Despite being, in our eyes at least, not noticeably better in quality than recent fare like “Vicky Christina Barcelona” or “You Will Meet A Tall Dark Stranger,” the amiable “Midnight in Paris” became Woody Allen‘s most successful film in decades this year — it’s his biggest ever grosser, and was widely hailed as a return to form. Having already picked up nods at the SAGs and Golden Globes, the film is on track to do pretty well at the Oscars too.
Not that Allen’s paying much attention; as ever, he’s simply plugged on with his annual new film, shooting a Rome-set picture, initially known as “Bop Decameron,” over the summer. Now known as “Nero Fiddled,” the film has just been picked up by a distributor for the U.S, and to no one’s great surprise, it’s Sony Pictures Classics, who had their biggest release since “Crouching Tiger Hidden Dragon” with ‘Paris.’
This marks their fourth time in a row with the director, following “Whatever Works” ‘Tall Dark Stranger’ and “Midnight In Paris” (and fifth in total, when you include “Sweet & Lowdown“), and they’ve clearly got a good relationship going. A statement from the company hints at a summer release saying, “More laughs in this one than you can imagine. We know it’s a bit premature, but thank you Woody and company, for granting us the perfect summer comedy of 2012. Keep ’em coming,” while Allen comments in the press release that SPC “seem to be very sensitive to the kind of films I make, and I’m looking forward to working with them now again.”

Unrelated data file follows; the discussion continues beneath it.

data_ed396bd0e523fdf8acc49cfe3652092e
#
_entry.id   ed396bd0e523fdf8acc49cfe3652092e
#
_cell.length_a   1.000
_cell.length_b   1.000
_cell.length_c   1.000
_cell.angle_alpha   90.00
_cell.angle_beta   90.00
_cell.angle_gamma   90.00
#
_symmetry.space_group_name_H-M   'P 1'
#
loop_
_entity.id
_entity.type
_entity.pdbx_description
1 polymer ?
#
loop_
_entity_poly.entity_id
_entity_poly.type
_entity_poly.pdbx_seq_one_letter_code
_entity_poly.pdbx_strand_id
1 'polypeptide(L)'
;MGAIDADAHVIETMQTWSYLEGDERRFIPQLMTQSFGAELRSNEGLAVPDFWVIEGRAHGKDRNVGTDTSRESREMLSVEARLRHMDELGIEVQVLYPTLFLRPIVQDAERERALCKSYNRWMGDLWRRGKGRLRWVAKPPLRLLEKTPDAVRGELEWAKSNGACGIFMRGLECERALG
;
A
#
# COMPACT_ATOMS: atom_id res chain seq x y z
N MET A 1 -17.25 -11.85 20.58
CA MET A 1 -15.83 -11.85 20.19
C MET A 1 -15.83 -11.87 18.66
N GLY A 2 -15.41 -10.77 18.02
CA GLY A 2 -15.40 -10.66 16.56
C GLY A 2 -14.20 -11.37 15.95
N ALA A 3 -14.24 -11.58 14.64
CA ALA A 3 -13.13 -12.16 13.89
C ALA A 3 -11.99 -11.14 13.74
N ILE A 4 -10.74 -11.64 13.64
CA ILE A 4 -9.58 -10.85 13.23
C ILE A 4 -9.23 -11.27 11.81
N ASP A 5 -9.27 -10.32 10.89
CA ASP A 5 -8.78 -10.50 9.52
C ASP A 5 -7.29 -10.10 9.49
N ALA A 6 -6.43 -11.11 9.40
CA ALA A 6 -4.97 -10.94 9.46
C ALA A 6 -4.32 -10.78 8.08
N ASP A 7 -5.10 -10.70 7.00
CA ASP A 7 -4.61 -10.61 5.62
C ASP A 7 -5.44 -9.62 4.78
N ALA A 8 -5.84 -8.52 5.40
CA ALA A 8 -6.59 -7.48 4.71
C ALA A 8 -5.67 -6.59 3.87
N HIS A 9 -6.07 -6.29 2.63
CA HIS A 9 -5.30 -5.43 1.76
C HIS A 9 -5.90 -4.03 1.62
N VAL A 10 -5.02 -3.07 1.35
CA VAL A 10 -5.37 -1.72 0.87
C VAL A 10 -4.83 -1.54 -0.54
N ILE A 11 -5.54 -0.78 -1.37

We might have been cooler on MIP than most, but we’ve got our fingers crossed for this one, partly because it has been hinted that it’s more of an out-and-out comedy than we’ve seen for some time, and partly because the cast features a number of actors who seem particularly suited to Allen’s sensibilities. Allen favorite Judy Davis returns, with Penelope Cruz (who picked up an Oscar for her turn in “Vicky Christina Barcelona”) back for more, alongside Alison Pill, Alec Baldwin, Roberto Benigni, Jesse Eisenberg, Greta Gerwig and Ellen Page, the latter two hopefully being given more to do than Rachel McAdams‘ shrill harpy and Marion Cotillard‘s 1920s pixie dream girl in ‘Paris.’ There’s no exact word on a release date yet, but we’d be stunned if the distributor didn’t follow their ‘Paris’ gameplan with a splashy Cannes premiere followed shortly after by a platform release.